Sears remembered as gentleman
Richard Dudley Sears III is remembered as a gentleman by those who knew him.
Sears passed away Nov. 18 in Aiken. He was 86.
Sears grew up in Boston and graduated from Harvard and the University of Virginia Law School after service in the Navy. He worked for several law firms in Boston with a specialty of Admiralty Law.
An avid golfer, he was a contestant in state amateur championships in Massachusetts, Virginia and South Carolina.
He played at The Palmetto Club, where he served as an officer and was also a dedicated player in court tennis. In fact, his grandfather was the first American National Tennis Champion.
Sears served as president of the Tennis and Racquet Club in Boston and as a vice president of the U.S. National Tennis Association.
His friend Wendy Dietzel would care for Sears’ dogs when he traveled out of town and out of the country to play golf or tennis.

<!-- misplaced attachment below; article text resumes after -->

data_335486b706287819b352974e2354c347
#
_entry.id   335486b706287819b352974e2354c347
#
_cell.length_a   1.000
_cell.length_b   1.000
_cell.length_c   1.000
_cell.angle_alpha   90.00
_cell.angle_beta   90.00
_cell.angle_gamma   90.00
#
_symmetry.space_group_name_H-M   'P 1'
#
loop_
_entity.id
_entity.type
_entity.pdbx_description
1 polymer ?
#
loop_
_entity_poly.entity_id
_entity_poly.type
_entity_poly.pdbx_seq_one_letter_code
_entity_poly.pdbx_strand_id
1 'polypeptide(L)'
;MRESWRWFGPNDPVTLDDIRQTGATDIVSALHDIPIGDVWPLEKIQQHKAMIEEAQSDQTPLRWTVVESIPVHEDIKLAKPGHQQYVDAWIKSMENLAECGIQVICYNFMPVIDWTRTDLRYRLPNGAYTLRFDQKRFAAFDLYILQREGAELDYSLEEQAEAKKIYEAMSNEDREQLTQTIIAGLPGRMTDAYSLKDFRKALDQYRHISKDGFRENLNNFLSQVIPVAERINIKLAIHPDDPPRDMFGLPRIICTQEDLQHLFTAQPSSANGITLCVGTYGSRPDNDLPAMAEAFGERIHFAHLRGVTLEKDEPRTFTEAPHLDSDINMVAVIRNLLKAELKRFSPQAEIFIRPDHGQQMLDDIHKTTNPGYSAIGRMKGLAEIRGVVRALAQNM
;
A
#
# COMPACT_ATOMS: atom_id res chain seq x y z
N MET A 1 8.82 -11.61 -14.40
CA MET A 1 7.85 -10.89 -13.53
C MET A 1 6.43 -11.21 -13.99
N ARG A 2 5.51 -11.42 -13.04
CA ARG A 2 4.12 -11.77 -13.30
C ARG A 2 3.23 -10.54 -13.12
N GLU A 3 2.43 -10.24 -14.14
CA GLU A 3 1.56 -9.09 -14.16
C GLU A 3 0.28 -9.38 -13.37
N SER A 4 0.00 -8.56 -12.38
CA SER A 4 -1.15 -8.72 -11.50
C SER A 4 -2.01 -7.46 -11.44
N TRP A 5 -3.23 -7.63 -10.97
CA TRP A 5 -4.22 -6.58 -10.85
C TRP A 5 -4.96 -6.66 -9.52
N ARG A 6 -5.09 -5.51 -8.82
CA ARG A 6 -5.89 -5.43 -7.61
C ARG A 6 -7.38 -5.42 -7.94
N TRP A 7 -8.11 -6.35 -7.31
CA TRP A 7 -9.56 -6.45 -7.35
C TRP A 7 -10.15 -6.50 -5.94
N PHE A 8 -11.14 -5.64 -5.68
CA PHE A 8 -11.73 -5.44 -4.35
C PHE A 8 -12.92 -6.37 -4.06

Dietzel said Sears visited and played in 14 of the 30-odd court tennis facilities in England.
He was an avid sports person, but he tended to downplay his talent, she said.
“I guess you could call him a gentleman. He was quiet but a gentleman,” said friend Skipper Perry. “I never heard one word of braggadocio out of him.”
Sears was a benefactor to Aiken Preparatory School, and he and his wife Polly were lovers of animals, holding fundraisers for the SPCA.
The Searses raised and showed basset hounds, and Sears continued to own bassets throughout his life.
“I’ll never forget the time ... every once in a while the basset hounds would get out and we’d all send emails telling people to keep an eye out,” said Barbara Nelson, president of the board for the SPCA Albrecht Center for Animal Welfare.
Aiken Mayor Fred Cavanaugh thought very highly of Sears.
“He was always so friendly and knew everybody by name. He was obviously a wonderful citizen of Massachusetts and of Aiken,” Cavanaugh said.